Stimulus helped debt grow, not the economy
Sunday, March 18, 2012
The recent release of the February employment report set off the predictable partisan squabbling, with Democrats emphasizing the positive (227,000 new jobs) and Republicans the negative (the still-high unemployment rate).
Democrats say the economic recovery shows that the stimulus bill that President Barack Obama signed in 2009 worked. Republicans deny it. Although we can’t know how the economy would be faring if Congress hadn’t passed a stimulus, we have good reason to doubt that it did much good.
Media fact-check organizations have no such doubts. Factcheck.org says it’s “just false” to deny that the stimulus has created jobs. It cites the Congressional Budget Office’s estimate that the stimulus had saved or created millions of jobs. But the CBO, as its director has explained, hasn’t really checked the effect of the stimulus. It has merely reported what the results of additional federal spending and tax credits would be if you assume that spending and tax credits are stimulative.
In other words: If you assume that stimulus works, it must have worked. This circularity doesn’t bother PolitiFact, a group that seeks to elevate the tone of political debates but usually lowers it. It says people who deny the effectiveness have their “pants on fire.”
Last summer, Dylan Matthews reviewed the research on the stimulus for the Washington Post and dug up six studies that found a positive effect. Three of them were based on models that assume the stimulus worked. Three of them were supposedly empirical confirmations of this effect. These three all found that states that got more stimulus money had stronger economic performances than places that received less.
Other research on the stimulus, meanwhile, has uncovered reasons for skepticism. John F. Cogan of the Hoover Institution and John B. Taylor of Stanford University have found that the federal aid to states that was in the stimulus reduced states’ borrowing. The transfer may have helped state balance sheets, but shifting debt from states to the federal government cannot have been stimulative.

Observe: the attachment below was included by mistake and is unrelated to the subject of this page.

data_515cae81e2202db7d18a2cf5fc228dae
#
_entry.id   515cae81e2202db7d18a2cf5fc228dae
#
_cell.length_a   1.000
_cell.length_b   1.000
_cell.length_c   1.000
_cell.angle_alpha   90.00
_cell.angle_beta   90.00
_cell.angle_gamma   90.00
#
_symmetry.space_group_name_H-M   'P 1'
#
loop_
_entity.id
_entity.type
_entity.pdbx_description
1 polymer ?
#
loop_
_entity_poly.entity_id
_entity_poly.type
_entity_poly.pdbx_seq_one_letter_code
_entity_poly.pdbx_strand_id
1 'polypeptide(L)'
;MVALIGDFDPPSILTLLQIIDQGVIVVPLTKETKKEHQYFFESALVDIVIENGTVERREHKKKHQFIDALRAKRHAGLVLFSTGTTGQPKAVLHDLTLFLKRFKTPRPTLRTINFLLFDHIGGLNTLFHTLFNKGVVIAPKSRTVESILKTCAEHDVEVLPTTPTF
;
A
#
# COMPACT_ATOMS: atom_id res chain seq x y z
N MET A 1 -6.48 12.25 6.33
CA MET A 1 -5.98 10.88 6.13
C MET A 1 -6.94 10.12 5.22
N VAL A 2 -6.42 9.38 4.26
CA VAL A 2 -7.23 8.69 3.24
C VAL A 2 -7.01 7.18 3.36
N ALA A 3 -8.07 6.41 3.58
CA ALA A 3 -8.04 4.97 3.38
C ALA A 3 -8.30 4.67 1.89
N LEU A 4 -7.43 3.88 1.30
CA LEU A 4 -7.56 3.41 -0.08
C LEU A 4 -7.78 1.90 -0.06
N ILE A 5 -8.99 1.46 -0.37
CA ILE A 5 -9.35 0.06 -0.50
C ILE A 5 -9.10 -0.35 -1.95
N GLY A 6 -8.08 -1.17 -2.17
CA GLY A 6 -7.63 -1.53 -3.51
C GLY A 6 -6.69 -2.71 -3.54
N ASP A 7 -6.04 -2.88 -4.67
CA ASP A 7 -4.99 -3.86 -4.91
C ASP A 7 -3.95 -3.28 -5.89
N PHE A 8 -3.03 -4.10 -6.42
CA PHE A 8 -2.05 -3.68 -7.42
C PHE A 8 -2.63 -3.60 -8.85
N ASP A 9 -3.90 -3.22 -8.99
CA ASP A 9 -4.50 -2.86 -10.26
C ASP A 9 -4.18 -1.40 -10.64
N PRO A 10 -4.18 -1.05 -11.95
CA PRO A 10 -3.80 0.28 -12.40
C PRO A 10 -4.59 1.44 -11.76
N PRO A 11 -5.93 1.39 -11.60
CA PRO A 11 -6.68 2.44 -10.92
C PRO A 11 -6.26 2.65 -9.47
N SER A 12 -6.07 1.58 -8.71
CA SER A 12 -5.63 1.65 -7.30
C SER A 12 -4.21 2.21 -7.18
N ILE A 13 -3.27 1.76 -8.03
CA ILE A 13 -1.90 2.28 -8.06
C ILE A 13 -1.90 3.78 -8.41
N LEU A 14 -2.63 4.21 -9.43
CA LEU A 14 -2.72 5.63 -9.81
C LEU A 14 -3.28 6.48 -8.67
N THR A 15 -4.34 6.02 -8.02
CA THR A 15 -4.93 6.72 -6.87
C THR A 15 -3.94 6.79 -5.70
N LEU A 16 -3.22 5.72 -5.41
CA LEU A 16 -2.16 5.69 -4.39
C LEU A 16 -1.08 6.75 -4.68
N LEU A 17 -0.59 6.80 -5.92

Valerie Ramey of the University of California, San Diego, found the stimulus didn’t increase economic output or private-sector employment, although it boosted public-sector employment. (Maybe PolitiFact will give these economists a pants-on-fire citation, too.)
In a debate about the stimulus with Taylor, former Obama adviser Lawrence Summers made the point that states with more stimulus funding have done better.
The Fed’s role
What’s often left out of that story is the role of the Federal Reserve. Take account of how fiscal policy is likely to affect monetary policy, and it becomes a lot harder to see how stimulus can do much.
Assume, for example, that the central bank has a strict 2 percent target for inflation and is perfectly effective in hitting it. In that case, any stimulus that Congress provides is and must be canceled out by a tighter monetary policy. Or assume that the central bank always achieves a target of 4.5 percent growth in nominal income. Again, any added stimulus just causes the Fed to run a more contractionary (or less expansionary) monetary policy, and we end up with roughly the same level of output and employment.
The Fed in these situations may want Congress to provide stimulus, as Fed Chairman Ben Bernanke repeatedly urged, because the central bank would prefer to be able to run a tighter policy itself.
In retrospect, Obama would have been better off pushing for more Fed action in 2009 -- for instance, the Fed could have stopped paying banks interest on reserves, announced a goal of restoring nominal income to trend, or both -- and skipping the unpopular stimulus. The economy would probably be in the same shape, and we would certainly have less federal debt.
Ramesh Ponnuru is a Bloomberg View columnist and a senior editor at National Review.